Yes cancer is a disease and no, we don’t get a choice with cancer, although that is arguable if you go and smoke a pack of darts a day. I agree addiction comes with choices… to begin with. However, once the addiction takes hold, the choice to simply stop using is severely diminished. In fact, in many situations it is completely diminished and in the case of people like Peaches, it is the death of them, much like cancer is to many people.

“There’s the choice to seek treatment”. Well isn't that the same whether you have cancer or a drug addiction?

The point is, once you are addicted to something that takes a strong hold, in many cases you have no choice. You can’t help but submit to the addiction. Is an addiction a disease when it takes such a hold that the person addicted cannot overcome it? Is an addiction a disease when it alters the normal state of the body such as the effects of withdrawal seizures and delirium tremens?

Assuming this was the case with Peaches Geldof, which I would argue it was given she was on methadone for two and half years and seemingly couldn't help but take heroin from 80 syringes with a child in the house, what is the compassionate approach to a fellow human being who was quite obviously in need of help? Do we throw rocks from our glass houses? Or do we ask ourselves why she, and others in her position, failed as a mother, why she resorted to drugs, why she couldn't help but shoot up in front of her son?

While I am no doctor and can’t give a definitive answer as to whether or not addiction is a disease, surely the answer is to try and determine the source of the problem rather than simply condemn the person in need of genuine help. Yes, drug addiction begins with a bad choice, but does that mean that we throw our arms in the air and say "sorry, not helping you, you made a bad choice". Do we outcast everyone who makes bad choices in their lives? We all make bad choices at some point or another. Rather than condemn, why don't we try and find out what leads to making bad choices, especially in relation to drug addiction.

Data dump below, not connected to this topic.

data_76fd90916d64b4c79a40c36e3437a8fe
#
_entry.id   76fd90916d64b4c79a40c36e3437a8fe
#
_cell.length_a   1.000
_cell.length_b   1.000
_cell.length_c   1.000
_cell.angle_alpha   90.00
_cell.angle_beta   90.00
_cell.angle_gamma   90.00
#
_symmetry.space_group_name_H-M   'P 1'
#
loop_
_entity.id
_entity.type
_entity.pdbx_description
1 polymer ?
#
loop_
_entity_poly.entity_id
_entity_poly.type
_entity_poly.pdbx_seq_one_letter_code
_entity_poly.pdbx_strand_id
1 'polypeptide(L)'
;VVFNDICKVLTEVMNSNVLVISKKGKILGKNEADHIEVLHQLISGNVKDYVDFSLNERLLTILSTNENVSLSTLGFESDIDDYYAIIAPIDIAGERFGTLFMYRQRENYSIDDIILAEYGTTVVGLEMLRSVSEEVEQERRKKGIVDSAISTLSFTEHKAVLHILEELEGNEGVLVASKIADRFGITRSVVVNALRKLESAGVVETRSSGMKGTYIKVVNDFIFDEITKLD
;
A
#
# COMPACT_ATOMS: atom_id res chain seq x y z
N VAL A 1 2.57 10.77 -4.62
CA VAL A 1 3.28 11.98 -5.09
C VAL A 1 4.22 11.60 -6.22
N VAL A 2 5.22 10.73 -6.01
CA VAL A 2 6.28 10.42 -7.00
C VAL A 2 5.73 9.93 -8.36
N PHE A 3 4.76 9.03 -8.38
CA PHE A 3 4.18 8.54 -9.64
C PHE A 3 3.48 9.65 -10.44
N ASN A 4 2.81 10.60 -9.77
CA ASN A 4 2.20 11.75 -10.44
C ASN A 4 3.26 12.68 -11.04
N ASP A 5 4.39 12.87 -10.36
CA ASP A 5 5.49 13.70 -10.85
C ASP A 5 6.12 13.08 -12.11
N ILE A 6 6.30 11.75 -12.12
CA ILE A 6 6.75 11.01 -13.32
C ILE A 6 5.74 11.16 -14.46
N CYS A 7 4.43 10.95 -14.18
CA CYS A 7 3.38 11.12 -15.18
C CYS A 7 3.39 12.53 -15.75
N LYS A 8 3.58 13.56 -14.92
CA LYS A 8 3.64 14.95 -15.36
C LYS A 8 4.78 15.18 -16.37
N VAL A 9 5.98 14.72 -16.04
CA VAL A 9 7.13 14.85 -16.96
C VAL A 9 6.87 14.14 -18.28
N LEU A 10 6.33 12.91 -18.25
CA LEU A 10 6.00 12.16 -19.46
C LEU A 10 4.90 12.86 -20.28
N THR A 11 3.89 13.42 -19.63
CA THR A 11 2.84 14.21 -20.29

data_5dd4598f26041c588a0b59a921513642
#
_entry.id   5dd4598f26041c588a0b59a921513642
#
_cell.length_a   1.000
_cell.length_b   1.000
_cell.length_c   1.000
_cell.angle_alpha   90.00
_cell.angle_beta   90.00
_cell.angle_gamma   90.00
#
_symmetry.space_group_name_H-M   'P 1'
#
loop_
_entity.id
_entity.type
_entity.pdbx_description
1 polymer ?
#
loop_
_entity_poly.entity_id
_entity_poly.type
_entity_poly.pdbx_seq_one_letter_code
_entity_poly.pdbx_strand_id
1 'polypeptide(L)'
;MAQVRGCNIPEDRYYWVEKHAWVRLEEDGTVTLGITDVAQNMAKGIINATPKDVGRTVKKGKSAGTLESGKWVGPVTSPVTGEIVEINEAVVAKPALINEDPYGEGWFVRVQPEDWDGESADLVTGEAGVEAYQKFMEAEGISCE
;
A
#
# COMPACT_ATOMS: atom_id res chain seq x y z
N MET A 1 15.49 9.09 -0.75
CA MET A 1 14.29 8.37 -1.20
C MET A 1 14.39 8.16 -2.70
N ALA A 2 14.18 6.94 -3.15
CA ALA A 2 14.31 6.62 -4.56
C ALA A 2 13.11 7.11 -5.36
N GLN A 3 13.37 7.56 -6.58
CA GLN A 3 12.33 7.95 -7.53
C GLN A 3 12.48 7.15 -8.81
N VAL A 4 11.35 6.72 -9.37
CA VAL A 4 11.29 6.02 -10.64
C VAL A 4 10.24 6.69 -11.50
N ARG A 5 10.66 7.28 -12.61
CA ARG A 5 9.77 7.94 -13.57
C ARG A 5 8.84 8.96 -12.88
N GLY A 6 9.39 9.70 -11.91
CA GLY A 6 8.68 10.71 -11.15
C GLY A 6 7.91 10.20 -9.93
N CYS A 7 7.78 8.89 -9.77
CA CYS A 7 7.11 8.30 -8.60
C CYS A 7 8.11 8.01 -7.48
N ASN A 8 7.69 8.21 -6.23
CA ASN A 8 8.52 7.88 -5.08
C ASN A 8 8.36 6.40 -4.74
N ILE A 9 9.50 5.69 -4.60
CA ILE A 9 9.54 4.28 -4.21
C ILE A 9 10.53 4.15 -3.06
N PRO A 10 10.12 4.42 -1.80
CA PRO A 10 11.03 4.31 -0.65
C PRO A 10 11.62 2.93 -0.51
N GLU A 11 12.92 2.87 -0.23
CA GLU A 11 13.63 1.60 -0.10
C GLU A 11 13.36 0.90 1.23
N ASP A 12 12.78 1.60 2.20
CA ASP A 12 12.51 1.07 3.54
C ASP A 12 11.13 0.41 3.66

Maybe we need to do more research into the effects of growing up without a mother and father (Peaches was 11 when her mother died), or the effects of growing up with a mother who died of a drug overdose. Maybe we need to put further efforts into helping the addicted rather than condemning them as outcasts.

We are fantastic when it comes to assisting people with mental illnesses such as depression yet we don't seem to care for people addicted to drugs. What about those that are born with a predisposition to drug addiction because their mother used while pregnant? 

What good does our condemnation do to those that are in the same situation as Peaches Geldof and need help? While they battle their addictions and the resolve to come forward to seek help, is condemnation going to get them any closer to becoming clean?

It’s easy to judge and easy to condemn. It’s not so easy to try and help.

The likes of Peaches Geldof need help.

All the best,

3 comments:

  1. Hi, this was just wonderfully and eloquently written. Job well done. Thank you.

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  2. That was really compassionate and beautifully written Dom. As to whether or not addiction is a disaease or not, who knows really- it's all one opinion v another. Your underlying point though, that we cannot judge anyone is absolutely spot on. Keep up the good work!

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  3. Thanks guys! Appreciate the feedback.